Take Chicken Liver Into New Territory With Tacos, Tarts and More
It’s easy—and totally delicious—to turn chicken livers into pâté, serve it with toast and call it a day. But a little more creativity can take the dish to new heights, whether it’s using seasonal vegetables to add depth, turning it into a tart or taco, or calling on unexpected flavors, like an old fashioned cocktail, to shine new light on a classic.
At The Shed in Healdsburg, Calif., the chicken liver rides the balance between decadent and decidedly light. Perry Hoffman adds seasonal touches like the dollops of mustard seeds and scattering of chervil, chive blossoms and parsley atop the rich pâté, which arrives at the table already spread on a thick slice of grilled toast. Grilled onions, or sometimes mushrooms, lend depth. You can’t help but crave a glass of rosé to accompany it, making this one of our favorite ways to start a meal in wine country.
Familiar flavors inspire some chicken liver presentations; at Entente in Chicago, Brian Fisher serves chicken liver with bourbon, orange and Angostura, which recalls the flavors of an old fashioned. “The chicken liver mousse is a traditional prep, just with a touch of bourbon added in the mousse,” Fisher says. “It's the supporting parts that really bring it together.” The gel on top is made from clarified orange juice and Angostura bitters, and the orange cocktail garnish is reimagined as freeze-dried orange segments. The flavors of a Reuben inspire the chicken liver toast at Roister in Chicago, where Andrew Brochu’s dish features a slice of toast slathered with chicken liver and decorated with onions, cilantro and dill pickles.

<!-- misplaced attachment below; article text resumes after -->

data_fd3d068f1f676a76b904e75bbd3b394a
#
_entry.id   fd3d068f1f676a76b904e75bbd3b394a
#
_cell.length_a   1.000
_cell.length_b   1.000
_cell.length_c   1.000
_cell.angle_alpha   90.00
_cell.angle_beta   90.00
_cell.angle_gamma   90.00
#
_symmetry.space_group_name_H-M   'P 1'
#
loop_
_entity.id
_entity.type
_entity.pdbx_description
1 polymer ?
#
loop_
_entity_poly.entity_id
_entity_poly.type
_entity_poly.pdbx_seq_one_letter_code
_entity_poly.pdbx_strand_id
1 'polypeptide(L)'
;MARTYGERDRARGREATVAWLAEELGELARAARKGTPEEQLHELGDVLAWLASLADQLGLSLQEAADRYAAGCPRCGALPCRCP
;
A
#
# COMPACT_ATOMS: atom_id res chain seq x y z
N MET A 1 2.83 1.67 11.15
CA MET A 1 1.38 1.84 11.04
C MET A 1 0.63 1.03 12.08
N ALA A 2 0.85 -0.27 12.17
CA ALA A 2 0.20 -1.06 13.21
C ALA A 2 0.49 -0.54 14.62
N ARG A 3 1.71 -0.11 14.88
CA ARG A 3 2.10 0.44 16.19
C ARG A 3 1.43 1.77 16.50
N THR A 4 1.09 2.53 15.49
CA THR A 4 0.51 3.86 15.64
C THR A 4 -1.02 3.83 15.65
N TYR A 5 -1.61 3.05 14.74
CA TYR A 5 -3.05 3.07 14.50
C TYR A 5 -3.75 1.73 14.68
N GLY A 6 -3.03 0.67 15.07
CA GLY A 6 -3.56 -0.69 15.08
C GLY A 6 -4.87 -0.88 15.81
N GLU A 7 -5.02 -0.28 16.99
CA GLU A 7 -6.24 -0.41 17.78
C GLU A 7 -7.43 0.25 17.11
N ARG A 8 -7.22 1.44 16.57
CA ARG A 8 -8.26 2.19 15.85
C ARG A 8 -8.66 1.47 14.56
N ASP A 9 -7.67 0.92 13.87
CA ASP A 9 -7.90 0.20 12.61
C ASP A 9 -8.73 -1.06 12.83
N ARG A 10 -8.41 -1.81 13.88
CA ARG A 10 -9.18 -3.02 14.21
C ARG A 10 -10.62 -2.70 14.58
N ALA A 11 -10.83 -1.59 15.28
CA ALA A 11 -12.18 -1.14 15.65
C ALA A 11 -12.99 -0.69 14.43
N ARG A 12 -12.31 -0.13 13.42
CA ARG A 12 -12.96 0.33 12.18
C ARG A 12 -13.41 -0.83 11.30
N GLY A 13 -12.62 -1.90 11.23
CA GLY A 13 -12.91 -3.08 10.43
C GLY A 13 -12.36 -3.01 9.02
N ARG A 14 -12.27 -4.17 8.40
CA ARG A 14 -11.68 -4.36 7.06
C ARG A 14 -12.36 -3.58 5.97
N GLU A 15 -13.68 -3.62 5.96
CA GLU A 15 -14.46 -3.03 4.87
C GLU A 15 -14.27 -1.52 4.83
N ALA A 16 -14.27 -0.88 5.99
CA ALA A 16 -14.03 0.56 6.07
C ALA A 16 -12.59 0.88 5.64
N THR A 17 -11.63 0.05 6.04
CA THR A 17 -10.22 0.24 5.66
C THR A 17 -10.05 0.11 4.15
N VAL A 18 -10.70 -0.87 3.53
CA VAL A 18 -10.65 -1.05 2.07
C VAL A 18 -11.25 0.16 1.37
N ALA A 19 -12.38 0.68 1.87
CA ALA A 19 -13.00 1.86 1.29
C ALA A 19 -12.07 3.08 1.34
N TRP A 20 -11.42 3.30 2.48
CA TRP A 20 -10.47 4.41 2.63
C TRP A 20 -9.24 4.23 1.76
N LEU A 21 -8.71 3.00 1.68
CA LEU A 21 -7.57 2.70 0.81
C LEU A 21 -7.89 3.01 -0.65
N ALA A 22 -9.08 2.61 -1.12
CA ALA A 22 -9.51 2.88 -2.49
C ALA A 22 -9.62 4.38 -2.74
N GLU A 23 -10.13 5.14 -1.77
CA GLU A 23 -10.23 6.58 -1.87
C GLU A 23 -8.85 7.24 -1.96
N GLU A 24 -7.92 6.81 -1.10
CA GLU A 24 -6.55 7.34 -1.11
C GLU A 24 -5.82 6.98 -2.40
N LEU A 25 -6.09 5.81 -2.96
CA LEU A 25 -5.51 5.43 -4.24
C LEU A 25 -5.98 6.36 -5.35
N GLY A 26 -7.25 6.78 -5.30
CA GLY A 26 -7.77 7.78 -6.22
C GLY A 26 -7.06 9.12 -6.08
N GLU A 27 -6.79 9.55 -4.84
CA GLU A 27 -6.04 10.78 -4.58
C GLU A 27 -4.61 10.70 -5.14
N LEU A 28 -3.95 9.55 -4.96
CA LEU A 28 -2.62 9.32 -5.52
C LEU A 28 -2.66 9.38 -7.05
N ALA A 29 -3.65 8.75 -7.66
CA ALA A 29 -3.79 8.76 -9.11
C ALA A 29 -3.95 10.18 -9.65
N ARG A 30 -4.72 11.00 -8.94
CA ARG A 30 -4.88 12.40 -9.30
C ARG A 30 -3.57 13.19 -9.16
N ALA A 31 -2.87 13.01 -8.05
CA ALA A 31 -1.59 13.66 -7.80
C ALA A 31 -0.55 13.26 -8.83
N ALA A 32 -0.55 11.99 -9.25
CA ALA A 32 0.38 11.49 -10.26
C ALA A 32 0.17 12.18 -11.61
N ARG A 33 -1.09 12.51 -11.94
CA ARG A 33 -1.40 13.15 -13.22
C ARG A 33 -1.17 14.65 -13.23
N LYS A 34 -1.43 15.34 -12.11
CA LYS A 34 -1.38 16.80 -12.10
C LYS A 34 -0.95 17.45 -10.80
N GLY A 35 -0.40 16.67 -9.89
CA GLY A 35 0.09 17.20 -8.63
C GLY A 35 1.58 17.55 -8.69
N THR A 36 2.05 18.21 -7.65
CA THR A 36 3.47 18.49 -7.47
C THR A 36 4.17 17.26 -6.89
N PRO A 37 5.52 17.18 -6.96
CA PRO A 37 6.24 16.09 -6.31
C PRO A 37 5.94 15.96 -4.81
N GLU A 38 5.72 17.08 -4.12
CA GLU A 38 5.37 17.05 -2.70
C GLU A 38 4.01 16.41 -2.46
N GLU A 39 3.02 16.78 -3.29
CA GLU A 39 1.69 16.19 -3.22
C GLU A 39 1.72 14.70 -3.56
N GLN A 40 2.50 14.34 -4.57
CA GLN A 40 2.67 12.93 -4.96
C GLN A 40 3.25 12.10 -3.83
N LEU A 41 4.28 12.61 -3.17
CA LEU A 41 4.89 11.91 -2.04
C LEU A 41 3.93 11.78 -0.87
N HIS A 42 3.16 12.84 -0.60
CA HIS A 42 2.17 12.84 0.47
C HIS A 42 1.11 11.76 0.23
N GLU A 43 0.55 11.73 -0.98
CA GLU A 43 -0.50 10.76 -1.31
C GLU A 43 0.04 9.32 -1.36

Leave the toast aside and try a tart, as chefs in Atlanta and Chicago are doing. At Staplehouse in Atlanta, Ryan Smith turns liver into a tart (recipe). The sliced tart is topped with a honey-vinegar gelee and comes garnished with fennel and corn nuts for textural variety.
Meanwhile, at Chicago’s Elske, David Posey opts for duck liver over chicken liver for a savory snack-sized tart on the tasting menu. “I think duck is a bit more full-bodied and richer than chicken liver,” says Posey, who bakes the liver with foie gras, shallots, cream and garlic in a nutty buckwheat crust, and adds a gelatinous top layer of chicken consommé with salted ramp juice. The rich, two-bite wedge is brightened up with a lush green dusting of dried parsley powder.
And at the new Burro Bar in Brookline, Mass, chicken livers get the taco treatment. Joe Cassinelli creates a taco by tossing crispy chicken livers with red chile and tamarind glaze and dressing it with blue cheese, celery and chiltepe pepper slaw. The spicy dish is a play on buffalo chicken, which marries two classics into one dish.